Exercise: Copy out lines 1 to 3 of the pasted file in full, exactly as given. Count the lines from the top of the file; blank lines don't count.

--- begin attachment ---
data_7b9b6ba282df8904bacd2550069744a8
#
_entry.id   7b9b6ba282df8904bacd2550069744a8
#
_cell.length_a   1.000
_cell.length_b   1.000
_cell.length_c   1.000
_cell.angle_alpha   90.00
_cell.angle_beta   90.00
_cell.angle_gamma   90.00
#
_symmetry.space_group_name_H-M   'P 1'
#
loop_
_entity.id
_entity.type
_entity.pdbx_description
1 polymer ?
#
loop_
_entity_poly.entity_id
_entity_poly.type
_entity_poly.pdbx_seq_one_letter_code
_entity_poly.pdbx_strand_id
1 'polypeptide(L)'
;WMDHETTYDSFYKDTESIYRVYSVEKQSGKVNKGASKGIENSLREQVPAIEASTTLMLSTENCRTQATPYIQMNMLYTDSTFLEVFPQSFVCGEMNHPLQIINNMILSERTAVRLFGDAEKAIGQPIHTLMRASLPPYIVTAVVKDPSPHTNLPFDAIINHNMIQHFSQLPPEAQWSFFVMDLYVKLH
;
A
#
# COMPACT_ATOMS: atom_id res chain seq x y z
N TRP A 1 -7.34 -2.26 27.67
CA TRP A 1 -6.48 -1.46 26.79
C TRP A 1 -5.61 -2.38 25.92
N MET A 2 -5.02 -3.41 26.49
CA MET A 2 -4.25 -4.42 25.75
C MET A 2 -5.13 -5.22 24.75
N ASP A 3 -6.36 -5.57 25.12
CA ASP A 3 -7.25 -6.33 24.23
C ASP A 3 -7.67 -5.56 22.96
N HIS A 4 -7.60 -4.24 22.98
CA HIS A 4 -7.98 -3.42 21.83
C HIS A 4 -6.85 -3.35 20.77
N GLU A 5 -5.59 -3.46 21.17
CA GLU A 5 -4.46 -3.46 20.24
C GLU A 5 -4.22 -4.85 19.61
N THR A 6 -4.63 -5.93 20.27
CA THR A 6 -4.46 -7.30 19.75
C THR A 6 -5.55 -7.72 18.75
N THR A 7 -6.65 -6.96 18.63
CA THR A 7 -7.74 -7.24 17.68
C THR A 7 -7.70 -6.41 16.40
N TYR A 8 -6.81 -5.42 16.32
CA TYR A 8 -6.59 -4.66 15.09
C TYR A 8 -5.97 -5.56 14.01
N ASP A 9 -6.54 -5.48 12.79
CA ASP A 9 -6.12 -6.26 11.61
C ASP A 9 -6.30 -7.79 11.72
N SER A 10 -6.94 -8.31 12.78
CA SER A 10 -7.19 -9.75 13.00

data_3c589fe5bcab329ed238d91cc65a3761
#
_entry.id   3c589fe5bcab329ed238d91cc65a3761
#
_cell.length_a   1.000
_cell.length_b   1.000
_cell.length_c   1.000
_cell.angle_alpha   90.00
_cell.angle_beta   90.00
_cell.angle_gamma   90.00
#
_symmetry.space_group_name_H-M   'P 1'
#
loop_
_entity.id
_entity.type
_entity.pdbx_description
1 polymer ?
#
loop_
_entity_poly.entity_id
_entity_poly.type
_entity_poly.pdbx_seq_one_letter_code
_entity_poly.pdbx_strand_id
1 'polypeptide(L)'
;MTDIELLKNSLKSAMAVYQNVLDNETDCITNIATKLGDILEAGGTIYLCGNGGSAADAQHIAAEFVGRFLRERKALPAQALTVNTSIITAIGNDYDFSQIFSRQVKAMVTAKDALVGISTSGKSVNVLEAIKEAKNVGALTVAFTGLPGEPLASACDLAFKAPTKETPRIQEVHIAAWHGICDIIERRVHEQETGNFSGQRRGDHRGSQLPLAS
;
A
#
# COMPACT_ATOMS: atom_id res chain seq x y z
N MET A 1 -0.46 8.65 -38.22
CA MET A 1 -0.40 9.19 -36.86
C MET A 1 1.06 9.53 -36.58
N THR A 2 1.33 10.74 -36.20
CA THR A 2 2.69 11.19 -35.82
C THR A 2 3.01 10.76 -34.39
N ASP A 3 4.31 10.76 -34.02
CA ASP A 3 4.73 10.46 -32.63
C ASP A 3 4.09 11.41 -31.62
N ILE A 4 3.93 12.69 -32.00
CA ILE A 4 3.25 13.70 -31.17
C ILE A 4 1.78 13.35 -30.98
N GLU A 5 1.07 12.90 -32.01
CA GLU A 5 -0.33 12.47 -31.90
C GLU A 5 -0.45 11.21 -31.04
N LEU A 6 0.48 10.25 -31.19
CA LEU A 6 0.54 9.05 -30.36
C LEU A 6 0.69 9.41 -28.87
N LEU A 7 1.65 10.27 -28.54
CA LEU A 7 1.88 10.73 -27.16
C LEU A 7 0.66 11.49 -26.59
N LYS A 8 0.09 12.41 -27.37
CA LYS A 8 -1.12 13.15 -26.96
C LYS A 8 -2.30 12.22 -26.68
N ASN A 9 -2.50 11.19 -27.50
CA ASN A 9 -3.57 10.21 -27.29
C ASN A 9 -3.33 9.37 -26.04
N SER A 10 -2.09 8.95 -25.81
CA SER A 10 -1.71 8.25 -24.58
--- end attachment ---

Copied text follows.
data_7b9b6ba282df8904bacd2550069744a8
#
_entry.id   7b9b6ba282df8904bacd2550069744a8